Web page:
Few artists have had a greater impact on modern music than Smokey Robinson. As the writer of more than 4,000 songs including dozens of pop standards, among them “Tears of a Clown,” “I Second That Emotion” and “Cruisin,’” as well as an ace producer and record executive during the heyday of Motown Records, Robinson has contributed greatly to the soundtrack of our lives.
Robinson also remains a popular live performer, having sold out three nights at the Hollywood Bowl during the 2015 Fourth of July weekend. This weekend, he’s bringing his musical magic to Pasadena on a much more intimate level when he performs for up to 1,300 people Friday night at the Rose nightclub as part of his “Up Close and Personal” tour.
“The intimate shows are totally informal, because I don’t even know what I’m going to play,” says Robinson, 76. “There are two baskets at the entrance of these shows. One is for guys to put their name in there, the other for a woman to put in her name. I reach in and call out a name and people can ask a question, make a request or both. What happens is whatever people dictate to happen, so that’s why it’s intimate like that. You can’t do it in a large venue like the Hollywood Bowl because at the Bowl people are microscopic.”
Born and raised in Detroit, Robinson founded his former group the Miracles while still in high school. The group was Motown Records mogul Berry Gordy’s first vocal group, and it was at Robinson’s suggestion that Gordy started the Motown Record dynasty, relying heavy on his own golden touch and prolific songwriting output. The Miracles’ single of Robinson’s “Shop Around” became Motown’s first No. 1 hit on the R&B singles chart, as well as the label’s first million-selling record.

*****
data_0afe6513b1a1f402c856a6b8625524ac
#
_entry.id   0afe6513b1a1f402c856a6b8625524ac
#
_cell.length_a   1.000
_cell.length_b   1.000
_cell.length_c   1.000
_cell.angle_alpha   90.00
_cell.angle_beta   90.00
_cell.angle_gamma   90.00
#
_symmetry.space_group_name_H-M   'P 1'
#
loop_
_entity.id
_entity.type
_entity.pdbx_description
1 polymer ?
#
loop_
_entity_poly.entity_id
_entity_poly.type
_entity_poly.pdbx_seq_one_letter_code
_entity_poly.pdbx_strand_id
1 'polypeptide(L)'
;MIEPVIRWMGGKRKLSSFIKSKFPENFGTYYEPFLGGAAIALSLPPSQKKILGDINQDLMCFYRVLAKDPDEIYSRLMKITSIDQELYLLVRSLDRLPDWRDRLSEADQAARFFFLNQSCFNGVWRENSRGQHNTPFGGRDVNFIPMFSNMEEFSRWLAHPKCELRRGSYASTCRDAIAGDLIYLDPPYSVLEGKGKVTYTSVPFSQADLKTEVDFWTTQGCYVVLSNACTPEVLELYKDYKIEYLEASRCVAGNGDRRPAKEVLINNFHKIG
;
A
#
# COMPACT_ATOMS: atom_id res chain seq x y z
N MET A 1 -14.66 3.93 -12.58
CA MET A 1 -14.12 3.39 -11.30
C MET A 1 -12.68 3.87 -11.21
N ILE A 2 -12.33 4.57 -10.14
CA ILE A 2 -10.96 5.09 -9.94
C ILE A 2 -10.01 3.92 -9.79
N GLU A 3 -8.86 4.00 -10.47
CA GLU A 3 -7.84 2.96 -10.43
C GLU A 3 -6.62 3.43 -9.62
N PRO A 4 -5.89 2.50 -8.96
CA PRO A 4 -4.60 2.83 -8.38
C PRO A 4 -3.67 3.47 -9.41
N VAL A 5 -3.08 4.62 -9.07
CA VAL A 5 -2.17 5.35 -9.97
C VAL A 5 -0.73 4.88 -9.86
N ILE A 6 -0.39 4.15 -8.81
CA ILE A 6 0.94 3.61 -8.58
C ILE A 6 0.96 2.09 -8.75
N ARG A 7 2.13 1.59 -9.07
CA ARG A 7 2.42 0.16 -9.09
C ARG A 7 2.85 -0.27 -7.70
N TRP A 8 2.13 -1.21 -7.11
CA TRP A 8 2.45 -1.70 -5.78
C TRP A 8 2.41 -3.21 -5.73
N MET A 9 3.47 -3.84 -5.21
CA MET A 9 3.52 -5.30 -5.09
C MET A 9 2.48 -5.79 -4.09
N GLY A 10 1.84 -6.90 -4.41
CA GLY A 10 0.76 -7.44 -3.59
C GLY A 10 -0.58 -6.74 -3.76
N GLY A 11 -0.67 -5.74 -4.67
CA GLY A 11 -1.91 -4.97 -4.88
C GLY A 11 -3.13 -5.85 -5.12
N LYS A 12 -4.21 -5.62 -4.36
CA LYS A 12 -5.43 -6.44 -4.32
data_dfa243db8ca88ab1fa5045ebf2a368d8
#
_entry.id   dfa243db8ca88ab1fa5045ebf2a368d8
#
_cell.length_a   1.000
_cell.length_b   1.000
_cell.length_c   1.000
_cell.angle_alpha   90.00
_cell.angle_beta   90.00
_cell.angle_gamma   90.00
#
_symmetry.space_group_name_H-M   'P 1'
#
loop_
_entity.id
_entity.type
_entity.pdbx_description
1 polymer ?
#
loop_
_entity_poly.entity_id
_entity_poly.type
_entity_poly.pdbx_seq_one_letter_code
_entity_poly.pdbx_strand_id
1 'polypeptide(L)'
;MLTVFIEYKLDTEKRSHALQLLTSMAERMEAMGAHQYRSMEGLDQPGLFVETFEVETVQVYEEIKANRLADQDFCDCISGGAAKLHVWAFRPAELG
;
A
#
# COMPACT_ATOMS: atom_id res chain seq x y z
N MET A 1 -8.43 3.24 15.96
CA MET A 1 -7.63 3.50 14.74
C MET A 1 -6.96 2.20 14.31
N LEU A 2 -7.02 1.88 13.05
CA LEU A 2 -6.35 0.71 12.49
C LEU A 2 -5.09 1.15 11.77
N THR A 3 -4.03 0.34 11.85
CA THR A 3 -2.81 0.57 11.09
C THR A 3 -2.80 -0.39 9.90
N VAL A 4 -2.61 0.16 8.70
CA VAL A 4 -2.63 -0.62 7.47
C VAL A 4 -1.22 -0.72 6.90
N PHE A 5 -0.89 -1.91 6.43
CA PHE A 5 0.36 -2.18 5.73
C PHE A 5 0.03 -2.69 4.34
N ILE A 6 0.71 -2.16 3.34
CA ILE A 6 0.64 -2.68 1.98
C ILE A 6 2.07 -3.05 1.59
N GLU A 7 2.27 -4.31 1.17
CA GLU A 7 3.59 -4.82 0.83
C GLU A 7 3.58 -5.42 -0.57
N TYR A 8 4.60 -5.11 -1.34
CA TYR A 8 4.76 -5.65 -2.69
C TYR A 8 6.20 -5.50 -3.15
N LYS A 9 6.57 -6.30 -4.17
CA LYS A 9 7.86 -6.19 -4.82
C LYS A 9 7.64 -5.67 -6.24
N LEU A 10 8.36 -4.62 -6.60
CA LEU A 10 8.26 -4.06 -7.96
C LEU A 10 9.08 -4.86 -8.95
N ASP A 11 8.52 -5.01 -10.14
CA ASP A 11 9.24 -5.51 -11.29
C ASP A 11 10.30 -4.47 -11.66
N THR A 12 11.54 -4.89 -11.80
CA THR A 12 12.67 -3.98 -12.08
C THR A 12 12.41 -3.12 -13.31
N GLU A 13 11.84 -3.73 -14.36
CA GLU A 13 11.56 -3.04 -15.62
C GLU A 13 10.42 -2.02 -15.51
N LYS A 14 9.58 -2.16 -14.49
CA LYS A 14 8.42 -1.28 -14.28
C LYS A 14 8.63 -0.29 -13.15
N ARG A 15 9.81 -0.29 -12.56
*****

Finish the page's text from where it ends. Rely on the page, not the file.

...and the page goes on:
Over the next decade, Robinson continued to pen hits for the group, including “You’ve Really Got a Hold on Me,” “Ooo Baby Baby,” and “Going to a Go-Go.” He was also pronounced “America’s greatest living poet” by Bob Dylan, and has received numerous awards, among them the Grammy’s Living Legend Award, the National Academy of Recording Arts and Sciences (NARAS) Lifetime Achievement Award, an honorary doctorate from Howard University and the National Medal of Arts from President Bill Clinton in 1993.
He has also been inducted into the Rock and Roll Hall of Fame as well as the Songwriters’ Hall of Fame, and next month he will receive the prestigious Gershwin Prize for his overall contribution to great American songwriting.
“I’m extremely flattered by that. Gershwin is some of the first music I ever heard in my life in Detroit as a baby,” recalls Robinson, whose real name is William but was nicknamed “Smokey Joe” as a kid because of his love of Western-movie singing cowboys who had similar nicknames. “I had two older sisters and my mom and they played records all the time of Gershwin music, Cole Porter is the first music I ever heard. I listened to it until I started listening to my own kind of music. The Gershwin Award is unbelievable.”
Robinson notes that some of his greatest hits came to him faster than others, as he wrote “Shop Around” in just 25 minutes, but “Cruisin’” took him five years to complete. Similarly, he says that the inspiration for his songs comes from all over the spectrum of life.